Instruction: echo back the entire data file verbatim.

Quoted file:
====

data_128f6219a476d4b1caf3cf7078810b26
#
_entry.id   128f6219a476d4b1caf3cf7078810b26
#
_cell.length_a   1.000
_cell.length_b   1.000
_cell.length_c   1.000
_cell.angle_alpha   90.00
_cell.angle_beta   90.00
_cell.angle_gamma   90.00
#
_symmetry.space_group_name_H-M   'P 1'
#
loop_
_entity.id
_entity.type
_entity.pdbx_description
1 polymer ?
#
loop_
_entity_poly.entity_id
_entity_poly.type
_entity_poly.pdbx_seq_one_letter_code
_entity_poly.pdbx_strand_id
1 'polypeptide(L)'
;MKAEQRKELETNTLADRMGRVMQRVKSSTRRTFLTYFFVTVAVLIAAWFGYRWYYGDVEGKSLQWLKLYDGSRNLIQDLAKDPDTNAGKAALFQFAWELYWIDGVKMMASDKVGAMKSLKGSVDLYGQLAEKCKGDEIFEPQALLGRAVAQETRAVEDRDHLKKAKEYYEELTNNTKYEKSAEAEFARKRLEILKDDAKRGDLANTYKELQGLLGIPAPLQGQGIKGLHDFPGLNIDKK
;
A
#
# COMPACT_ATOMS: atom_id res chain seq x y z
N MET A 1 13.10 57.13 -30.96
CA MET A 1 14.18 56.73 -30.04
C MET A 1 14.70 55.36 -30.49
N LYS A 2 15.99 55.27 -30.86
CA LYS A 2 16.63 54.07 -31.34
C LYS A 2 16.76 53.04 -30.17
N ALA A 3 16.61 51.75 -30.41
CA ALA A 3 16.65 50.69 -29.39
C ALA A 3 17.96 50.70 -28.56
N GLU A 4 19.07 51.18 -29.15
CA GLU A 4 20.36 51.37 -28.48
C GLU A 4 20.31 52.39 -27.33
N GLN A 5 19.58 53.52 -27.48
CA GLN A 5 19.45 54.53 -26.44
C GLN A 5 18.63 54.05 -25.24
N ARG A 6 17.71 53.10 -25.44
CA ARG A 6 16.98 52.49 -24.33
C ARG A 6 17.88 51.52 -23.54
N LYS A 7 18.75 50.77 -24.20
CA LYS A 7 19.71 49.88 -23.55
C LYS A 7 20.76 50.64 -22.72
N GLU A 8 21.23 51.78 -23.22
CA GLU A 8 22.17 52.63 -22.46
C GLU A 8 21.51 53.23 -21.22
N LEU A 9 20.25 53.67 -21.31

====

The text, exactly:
data_128f6219a476d4b1caf3cf7078810b26
#
_entry.id   128f6219a476d4b1caf3cf7078810b26
#
_cell.length_a   1.000
_cell.length_b   1.000
_cell.length_c   1.000
_cell.angle_alpha   90.00
_cell.angle_beta   90.00
_cell.angle_gamma   90.00
#
_symmetry.space_group_name_H-M   'P 1'
#
loop_
_entity.id
_entity.type
_entity.pdbx_description
1 polymer ?
#
loop_
_entity_poly.entity_id
_entity_poly.type
_entity_poly.pdbx_seq_one_letter_code
_entity_poly.pdbx_strand_id
1 'polypeptide(L)'
;MKAEQRKELETNTLADRMGRVMQRVKSSTRRTFLTYFFVTVAVLIAAWFGYRWYYGDVEGKSLQWLKLYDGSRNLIQDLAKDPDTNAGKAALFQFAWELYWIDGVKMMASDKVGAMKSLKGSVDLYGQLAEKCKGDEIFEPQALLGRAVAQETRAVEDRDHLKKAKEYYEELTNNTKYEKSAEAEFARKRLEILKDDAKRGDLANTYKELQGLLGIPAPLQGQGIKGLHDFPGLNIDKK
;
A
#
# COMPACT_ATOMS: atom_id res chain seq x y z
N MET A 1 13.10 57.13 -30.96
CA MET A 1 14.18 56.73 -30.04
C MET A 1 14.70 55.36 -30.49
N LYS A 2 15.99 55.27 -30.86
CA LYS A 2 16.63 54.07 -31.34
C LYS A 2 16.76 53.04 -30.17
N ALA A 3 16.61 51.75 -30.41
CA ALA A 3 16.65 50.69 -29.39
C ALA A 3 17.96 50.70 -28.56
N GLU A 4 19.07 51.18 -29.15
CA GLU A 4 20.36 51.37 -28.48
C GLU A 4 20.31 52.39 -27.33
N GLN A 5 19.58 53.52 -27.48
CA GLN A 5 19.45 54.53 -26.44
C GLN A 5 18.63 54.05 -25.24
N ARG A 6 17.71 53.10 -25.44
CA ARG A 6 16.98 52.49 -24.33
C ARG A 6 17.88 51.52 -23.54
N LYS A 7 18.75 50.77 -24.20
CA LYS A 7 19.71 49.88 -23.55
C LYS A 7 20.76 50.64 -22.72
N GLU A 8 21.23 51.78 -23.22
CA GLU A 8 22.17 52.63 -22.46
C GLU A 8 21.51 53.23 -21.22
N LEU A 9 20.25 53.67 -21.31